Boarders or Lodgers on Census Documents #general


On the 1901 and 1911 Irish Census my great great grandparents had a lodger staying with them. The family name was Fieldman and they lived in Londonderry at the time. On the 1901 Census a Harry Kaufman, age 28, born in Austria was living with the family. The census stated he was an Upholsterer by trade and was married. He was recorded as a "Boarder". On the 1911 Census a David Seligson, a single man, age 27, born in Russia (Vilnius), an unemployed Metal Turner who was a "Visitor" was staying with the family. The Fieldman family was recorded as being from Russia also but I now know this is from what is now Ukraine. The Fieldman family originally lived in Dublin before moving to Londonderry and then on to Belfast.
There are no other Irish records for either of the two visitors but I did find David Seligson having arrived by boat from the United States on the day of the census. He had been living with a brother Joseph Seligson in Minnesota. 
How would these visitors known who to contact? There wasn't a huge Jewish population in the area. Could they have been relations? How would I go about proving this? I don't know any relations at that level of the family other than the immediate family recorded on those census records. A Jewish register for Londonderry in 1901 had a total of 60 names including children. In 1911 it was only 32 including our visitors. They must have known who they were going to be staying with particularly David Seligson as there were only 6 families in the city at the time.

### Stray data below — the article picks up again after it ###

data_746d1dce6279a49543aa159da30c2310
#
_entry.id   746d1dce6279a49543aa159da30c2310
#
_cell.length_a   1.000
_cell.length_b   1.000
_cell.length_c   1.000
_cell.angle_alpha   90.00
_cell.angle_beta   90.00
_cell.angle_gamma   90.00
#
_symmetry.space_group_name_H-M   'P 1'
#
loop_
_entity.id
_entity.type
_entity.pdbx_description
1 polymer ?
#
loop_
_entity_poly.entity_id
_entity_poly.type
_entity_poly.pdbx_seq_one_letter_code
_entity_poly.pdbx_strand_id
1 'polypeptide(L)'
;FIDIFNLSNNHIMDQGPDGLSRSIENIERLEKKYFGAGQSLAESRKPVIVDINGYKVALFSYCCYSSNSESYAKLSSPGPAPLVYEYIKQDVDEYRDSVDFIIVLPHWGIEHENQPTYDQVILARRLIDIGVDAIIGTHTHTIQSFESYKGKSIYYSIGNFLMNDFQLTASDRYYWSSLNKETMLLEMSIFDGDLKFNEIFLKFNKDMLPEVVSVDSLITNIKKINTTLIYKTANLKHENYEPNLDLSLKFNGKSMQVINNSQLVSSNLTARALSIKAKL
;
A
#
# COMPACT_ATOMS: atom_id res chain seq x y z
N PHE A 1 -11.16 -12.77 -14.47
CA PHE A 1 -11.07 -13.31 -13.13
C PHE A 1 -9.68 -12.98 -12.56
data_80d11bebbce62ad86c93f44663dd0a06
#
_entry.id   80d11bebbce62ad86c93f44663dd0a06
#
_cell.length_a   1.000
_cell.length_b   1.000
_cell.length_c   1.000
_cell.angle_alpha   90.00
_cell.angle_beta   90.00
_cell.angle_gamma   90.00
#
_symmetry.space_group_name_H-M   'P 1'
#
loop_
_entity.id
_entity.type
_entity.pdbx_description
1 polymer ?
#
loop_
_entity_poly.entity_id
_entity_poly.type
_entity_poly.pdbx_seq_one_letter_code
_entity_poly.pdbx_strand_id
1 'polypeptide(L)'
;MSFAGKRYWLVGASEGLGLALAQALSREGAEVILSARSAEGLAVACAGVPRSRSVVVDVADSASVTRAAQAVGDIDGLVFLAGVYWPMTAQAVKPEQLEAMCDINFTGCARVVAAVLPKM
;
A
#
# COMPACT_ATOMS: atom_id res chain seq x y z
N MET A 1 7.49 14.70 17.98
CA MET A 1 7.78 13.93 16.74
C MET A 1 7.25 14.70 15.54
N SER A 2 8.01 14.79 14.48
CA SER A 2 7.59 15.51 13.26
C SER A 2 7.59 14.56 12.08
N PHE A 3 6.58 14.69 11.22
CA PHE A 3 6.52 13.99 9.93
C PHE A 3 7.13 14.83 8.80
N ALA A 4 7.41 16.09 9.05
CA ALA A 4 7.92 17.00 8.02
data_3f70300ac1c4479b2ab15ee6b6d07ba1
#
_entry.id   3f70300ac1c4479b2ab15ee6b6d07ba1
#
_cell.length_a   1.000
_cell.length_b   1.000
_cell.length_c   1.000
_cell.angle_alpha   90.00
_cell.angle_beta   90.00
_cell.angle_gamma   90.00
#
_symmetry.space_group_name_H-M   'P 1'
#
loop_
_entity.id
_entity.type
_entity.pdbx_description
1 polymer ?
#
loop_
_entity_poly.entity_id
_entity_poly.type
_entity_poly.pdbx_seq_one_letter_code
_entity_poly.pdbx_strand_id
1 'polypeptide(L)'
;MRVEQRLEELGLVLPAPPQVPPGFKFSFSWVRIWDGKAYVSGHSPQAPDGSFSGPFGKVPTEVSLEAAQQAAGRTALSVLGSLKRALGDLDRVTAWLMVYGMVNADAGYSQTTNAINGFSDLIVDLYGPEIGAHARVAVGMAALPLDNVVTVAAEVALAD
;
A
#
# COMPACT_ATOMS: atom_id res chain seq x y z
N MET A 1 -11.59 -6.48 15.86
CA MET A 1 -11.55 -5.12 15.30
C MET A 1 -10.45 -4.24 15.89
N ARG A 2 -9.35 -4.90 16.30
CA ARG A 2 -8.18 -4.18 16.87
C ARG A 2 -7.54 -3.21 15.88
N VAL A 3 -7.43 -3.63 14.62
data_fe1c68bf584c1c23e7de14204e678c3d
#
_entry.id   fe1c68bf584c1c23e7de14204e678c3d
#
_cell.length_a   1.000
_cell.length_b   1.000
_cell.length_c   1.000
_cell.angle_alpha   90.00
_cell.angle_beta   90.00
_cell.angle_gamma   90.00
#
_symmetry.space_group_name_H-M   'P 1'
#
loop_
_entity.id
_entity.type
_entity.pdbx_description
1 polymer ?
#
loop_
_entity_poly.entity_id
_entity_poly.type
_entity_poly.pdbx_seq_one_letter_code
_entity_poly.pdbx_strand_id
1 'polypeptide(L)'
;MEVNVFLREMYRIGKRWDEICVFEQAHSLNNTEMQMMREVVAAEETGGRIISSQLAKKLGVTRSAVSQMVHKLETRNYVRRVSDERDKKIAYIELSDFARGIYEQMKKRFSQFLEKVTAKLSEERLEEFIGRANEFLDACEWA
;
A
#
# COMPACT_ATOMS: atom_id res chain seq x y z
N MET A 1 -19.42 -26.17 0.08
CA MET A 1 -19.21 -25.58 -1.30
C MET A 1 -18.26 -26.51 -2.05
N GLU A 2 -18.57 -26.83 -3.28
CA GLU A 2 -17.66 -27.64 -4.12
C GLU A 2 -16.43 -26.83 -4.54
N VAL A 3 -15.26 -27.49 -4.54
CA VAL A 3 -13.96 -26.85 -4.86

I seem to be scraping around looking for any hints I can about family relations.
Thanks for taking the time to read this.
John Edwards

Jill Whitehead

Boarders and lodgers in the England and Wales Census, and likely Northern Irish Census, were often relations, siblings, cousins, nephews and nieces etc. In the 1891 Welsh Census, my grandfather Samuel Servian was staying with his elder married sister Leah Goldblat in Mold in North Wales. He was given as a boarder rather than brother. I have other examples in the family too, also from 1891, when Samuel's cousin Lazarus Karpowitz  was staying with Samuel's father and mother Joseph and Ada in Liverpool. Ada's maiden name was Karpowitz and Lazarus was her nephew.  Lazarus was acting as an apprentice to Joseph, but when Leah died of typhoid a few years later, Lazarus left for New York, and Joseph and Leah became stand- in parents for Leah's three young children. 

So do not dismiss boarders and lodgers, as often they were relations.

Jill Whitehead, Surrey, UK

Sherri Bobish


There is David Seligson's 1908 passenger manifest when he entered NY, bound for his brother in Minnesota, and he left behind his mother Sarah Seligson in Vilna.

Perhaps some of this info will be helpful in your search.

Sherri Bobish


Thank you for that Jill. I will be exploring the families of both Harry Kaufman and David Seligson as best I can. 
The thing with this type of research is don't give up. One day I will confirm details one way or another.
If nothing else I will learn of the social history of the time and hopefully understand better the type of lives that my ancestors led.
John Edwards


My great grandfather, a tailor, had boarders in both London and New York. In London, one was his younger brother, but the other five I'm pretty sure were employees. They were all tailors, and my ggf, like many others in his line of work, ran a shop in his home as part of London's garment industry. He did the same in NY.
Sherry Robinson